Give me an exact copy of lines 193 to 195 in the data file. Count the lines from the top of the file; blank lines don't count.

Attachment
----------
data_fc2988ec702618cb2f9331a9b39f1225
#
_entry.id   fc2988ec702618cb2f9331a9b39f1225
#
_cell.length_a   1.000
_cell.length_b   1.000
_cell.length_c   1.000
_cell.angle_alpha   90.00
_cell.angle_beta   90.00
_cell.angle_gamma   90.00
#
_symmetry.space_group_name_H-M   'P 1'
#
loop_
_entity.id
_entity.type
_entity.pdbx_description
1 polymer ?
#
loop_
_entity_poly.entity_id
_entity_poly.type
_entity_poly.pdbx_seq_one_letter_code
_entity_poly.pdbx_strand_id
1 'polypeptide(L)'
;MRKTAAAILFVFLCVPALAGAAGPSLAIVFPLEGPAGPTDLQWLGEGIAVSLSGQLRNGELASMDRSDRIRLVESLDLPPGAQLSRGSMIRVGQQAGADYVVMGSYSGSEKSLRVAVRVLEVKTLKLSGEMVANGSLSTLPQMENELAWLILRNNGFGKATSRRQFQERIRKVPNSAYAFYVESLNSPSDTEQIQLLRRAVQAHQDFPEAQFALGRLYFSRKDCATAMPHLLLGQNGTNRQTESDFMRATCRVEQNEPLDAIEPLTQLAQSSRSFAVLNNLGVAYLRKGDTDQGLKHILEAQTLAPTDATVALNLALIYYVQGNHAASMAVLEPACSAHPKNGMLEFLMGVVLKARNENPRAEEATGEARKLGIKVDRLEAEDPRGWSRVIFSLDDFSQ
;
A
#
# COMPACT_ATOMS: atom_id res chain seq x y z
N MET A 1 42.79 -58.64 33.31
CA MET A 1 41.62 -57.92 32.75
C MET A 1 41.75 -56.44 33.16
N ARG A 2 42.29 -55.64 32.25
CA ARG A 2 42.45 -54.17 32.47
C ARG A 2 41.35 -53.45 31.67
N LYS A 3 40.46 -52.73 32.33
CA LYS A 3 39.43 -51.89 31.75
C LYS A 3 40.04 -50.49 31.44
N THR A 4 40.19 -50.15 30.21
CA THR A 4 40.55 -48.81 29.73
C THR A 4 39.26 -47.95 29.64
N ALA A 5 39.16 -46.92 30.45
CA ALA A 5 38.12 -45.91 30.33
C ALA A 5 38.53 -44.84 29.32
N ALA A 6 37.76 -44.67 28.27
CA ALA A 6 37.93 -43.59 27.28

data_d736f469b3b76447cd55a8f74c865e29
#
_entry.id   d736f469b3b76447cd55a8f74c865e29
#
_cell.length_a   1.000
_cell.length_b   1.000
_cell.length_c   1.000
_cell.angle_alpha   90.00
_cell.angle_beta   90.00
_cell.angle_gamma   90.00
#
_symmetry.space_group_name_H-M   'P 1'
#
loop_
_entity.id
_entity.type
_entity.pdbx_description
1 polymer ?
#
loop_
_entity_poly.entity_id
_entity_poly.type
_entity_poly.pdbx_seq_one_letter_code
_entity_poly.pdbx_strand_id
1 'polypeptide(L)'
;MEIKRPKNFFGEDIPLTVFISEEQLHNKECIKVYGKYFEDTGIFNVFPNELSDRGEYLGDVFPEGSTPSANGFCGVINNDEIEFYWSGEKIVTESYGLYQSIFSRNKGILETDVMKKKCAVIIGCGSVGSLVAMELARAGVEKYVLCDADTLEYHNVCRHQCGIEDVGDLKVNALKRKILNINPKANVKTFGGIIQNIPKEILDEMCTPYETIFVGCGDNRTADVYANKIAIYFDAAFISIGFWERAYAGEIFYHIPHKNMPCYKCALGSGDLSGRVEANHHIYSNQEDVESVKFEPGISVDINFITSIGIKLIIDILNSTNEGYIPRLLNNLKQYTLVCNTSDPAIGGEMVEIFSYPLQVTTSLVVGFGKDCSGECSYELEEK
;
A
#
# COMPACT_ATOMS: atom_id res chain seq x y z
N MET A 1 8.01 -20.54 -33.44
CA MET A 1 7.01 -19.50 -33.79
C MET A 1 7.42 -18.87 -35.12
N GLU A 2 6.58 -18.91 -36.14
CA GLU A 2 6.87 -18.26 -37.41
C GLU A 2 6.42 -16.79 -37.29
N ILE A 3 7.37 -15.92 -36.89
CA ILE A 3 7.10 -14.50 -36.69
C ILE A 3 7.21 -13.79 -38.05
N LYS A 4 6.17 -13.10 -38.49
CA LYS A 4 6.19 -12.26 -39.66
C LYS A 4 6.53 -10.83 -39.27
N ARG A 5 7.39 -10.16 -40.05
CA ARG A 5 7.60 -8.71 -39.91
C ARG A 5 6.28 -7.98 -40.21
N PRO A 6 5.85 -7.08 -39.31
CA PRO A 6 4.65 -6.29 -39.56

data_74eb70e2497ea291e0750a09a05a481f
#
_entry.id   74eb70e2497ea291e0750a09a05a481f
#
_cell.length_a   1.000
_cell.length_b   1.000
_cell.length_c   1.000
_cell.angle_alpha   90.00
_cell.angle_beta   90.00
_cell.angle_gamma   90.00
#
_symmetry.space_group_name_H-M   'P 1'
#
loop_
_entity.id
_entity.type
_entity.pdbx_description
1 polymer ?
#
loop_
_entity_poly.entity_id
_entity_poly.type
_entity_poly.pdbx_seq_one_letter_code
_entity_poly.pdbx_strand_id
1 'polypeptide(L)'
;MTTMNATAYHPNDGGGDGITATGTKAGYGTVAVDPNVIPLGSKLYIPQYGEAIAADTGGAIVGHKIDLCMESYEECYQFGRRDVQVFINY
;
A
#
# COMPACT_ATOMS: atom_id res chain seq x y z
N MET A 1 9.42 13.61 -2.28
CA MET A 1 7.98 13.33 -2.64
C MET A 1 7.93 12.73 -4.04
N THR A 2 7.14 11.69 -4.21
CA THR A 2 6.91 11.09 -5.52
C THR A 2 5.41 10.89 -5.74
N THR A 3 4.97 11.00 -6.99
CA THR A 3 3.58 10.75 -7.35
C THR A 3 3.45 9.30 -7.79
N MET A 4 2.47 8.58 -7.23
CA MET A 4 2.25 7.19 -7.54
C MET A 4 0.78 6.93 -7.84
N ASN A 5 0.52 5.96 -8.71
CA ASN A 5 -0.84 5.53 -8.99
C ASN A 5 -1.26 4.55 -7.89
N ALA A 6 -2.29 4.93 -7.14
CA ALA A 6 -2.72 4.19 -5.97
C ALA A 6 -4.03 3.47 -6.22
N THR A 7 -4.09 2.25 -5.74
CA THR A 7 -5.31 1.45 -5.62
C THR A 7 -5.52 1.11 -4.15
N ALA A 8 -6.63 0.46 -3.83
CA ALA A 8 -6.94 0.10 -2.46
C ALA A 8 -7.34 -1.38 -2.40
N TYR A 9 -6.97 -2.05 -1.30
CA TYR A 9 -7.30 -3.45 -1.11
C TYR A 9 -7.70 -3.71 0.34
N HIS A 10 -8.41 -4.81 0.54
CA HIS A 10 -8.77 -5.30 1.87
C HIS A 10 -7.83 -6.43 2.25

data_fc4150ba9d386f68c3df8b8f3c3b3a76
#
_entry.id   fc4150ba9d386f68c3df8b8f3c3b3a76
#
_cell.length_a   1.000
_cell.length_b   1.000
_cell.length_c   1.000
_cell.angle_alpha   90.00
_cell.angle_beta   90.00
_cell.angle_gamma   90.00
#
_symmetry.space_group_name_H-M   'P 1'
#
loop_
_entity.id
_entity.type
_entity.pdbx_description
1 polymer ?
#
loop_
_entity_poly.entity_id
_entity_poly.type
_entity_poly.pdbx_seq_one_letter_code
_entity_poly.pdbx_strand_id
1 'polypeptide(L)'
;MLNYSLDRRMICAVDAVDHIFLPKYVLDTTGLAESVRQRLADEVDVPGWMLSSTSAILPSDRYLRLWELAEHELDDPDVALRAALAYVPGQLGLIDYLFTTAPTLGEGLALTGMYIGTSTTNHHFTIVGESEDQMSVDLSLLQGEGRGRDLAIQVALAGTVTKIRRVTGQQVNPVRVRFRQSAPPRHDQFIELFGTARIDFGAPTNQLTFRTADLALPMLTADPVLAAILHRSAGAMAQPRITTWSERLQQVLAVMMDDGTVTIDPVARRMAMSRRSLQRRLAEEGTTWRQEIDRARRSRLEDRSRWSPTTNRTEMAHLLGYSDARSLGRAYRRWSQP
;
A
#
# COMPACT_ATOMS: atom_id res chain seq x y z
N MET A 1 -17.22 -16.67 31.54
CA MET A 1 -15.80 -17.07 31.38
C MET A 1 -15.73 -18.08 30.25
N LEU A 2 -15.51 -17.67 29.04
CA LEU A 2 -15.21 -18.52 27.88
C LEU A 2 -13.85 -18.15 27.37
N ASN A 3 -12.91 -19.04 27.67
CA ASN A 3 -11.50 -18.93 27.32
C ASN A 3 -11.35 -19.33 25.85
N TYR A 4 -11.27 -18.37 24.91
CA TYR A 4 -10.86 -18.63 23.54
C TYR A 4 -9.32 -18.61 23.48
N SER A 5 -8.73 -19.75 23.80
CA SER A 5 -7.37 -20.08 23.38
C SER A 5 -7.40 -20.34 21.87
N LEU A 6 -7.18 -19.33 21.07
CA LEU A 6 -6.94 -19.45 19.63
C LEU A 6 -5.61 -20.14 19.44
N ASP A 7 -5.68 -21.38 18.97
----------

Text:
C ASN A 3 -11.35 -19.33 25.85
N TYR A 4 -11.27 -18.37 24.91
CA TYR A 4 -10.86 -18.63 23.54